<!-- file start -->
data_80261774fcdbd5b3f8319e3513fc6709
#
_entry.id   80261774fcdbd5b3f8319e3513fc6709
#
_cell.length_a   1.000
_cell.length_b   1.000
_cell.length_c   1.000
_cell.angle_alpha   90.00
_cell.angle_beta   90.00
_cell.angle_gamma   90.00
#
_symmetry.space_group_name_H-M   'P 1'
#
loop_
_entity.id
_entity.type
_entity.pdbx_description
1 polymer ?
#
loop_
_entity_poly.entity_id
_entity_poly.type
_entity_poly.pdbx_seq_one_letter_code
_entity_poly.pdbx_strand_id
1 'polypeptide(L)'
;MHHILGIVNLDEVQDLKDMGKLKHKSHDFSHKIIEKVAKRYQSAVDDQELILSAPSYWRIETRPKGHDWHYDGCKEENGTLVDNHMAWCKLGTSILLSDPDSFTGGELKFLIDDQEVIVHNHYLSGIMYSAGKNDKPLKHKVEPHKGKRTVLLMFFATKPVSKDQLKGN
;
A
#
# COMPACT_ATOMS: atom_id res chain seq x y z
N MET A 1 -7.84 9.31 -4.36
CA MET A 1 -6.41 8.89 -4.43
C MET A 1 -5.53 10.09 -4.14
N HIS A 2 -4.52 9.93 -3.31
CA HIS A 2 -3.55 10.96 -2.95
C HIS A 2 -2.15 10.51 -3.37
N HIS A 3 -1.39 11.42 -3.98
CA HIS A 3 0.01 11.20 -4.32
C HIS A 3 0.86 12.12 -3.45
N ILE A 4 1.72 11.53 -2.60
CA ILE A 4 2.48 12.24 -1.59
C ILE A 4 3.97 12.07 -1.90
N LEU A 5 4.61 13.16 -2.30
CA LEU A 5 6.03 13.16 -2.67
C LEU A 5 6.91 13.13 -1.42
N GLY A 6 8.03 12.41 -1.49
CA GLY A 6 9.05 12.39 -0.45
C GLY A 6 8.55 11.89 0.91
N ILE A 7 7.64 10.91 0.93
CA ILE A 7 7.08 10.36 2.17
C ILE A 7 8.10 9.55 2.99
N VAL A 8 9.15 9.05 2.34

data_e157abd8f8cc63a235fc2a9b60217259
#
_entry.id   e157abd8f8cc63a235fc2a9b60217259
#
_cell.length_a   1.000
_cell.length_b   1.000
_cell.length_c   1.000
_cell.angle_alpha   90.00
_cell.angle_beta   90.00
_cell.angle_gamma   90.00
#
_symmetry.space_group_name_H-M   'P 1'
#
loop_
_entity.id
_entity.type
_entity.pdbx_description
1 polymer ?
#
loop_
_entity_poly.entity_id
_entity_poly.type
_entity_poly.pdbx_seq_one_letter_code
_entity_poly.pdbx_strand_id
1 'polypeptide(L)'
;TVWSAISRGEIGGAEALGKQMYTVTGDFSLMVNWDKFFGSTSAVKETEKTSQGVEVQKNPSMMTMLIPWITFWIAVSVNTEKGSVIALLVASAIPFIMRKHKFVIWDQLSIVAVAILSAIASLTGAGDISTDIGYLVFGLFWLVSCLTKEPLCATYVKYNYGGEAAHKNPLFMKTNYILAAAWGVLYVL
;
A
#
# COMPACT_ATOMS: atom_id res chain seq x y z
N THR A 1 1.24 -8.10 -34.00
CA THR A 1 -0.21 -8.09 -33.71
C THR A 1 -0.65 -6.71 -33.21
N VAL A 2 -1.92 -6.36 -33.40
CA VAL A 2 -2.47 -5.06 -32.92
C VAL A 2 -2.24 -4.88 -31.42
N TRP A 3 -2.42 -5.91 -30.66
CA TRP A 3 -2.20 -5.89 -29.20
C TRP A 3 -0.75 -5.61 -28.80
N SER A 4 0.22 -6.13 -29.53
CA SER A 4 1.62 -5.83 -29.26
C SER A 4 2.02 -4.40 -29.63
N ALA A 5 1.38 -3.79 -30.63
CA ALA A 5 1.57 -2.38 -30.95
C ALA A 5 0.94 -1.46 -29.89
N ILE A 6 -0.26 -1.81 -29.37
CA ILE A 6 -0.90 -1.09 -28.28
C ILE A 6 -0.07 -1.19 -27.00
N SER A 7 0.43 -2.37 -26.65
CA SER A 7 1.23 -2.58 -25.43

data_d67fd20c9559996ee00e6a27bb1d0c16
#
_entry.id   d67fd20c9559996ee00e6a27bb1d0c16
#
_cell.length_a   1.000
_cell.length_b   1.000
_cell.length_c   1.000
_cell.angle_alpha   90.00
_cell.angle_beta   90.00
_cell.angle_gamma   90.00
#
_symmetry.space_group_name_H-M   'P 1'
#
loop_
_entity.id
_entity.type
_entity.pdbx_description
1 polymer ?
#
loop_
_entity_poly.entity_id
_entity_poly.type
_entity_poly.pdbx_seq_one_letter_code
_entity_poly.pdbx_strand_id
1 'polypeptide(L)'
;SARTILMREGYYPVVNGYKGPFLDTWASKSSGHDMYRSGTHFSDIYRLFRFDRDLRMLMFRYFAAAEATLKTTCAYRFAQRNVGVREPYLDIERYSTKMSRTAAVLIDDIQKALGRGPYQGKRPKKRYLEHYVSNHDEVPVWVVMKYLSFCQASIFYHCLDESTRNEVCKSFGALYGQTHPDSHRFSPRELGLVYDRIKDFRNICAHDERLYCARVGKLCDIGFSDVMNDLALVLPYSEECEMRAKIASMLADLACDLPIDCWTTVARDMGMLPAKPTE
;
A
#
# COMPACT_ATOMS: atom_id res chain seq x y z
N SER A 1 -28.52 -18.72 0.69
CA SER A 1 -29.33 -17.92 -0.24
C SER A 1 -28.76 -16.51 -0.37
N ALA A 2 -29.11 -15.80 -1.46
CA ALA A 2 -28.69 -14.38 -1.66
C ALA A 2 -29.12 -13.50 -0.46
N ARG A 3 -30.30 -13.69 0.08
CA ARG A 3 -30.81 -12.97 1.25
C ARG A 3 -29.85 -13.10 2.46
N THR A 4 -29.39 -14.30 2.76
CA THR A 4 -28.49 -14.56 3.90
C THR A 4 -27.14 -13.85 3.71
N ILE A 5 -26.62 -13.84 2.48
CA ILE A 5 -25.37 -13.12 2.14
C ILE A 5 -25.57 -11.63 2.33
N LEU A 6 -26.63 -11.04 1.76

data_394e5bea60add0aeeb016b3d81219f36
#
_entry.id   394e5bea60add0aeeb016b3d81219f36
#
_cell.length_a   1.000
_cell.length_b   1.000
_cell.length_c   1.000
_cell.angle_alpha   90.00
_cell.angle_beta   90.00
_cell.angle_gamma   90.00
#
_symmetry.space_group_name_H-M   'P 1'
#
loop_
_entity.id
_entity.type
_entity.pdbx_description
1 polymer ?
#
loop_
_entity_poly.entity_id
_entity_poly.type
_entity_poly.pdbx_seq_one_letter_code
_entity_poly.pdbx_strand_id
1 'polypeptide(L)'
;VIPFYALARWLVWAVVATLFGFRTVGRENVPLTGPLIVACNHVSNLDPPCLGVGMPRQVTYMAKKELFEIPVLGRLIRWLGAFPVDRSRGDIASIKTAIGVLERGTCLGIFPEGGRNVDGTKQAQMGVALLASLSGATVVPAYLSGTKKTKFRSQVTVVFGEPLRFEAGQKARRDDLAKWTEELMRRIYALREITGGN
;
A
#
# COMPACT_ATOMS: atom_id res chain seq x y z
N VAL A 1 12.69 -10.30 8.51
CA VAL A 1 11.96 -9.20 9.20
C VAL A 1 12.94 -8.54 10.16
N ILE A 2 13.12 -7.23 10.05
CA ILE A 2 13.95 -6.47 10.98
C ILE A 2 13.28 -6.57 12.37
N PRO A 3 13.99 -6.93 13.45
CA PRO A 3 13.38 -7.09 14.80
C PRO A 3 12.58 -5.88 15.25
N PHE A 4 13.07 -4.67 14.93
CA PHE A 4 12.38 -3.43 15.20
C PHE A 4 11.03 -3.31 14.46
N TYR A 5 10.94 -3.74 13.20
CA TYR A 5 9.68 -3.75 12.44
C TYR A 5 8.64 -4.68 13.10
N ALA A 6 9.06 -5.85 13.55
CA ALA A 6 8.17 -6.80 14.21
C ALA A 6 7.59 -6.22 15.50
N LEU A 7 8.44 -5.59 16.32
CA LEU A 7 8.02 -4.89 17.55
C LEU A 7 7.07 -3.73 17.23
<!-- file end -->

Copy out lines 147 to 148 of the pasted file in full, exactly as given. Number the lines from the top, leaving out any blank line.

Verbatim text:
C ILE A 5 -25.57 -11.63 2.33
N LEU A 6 -26.63 -11.04 1.76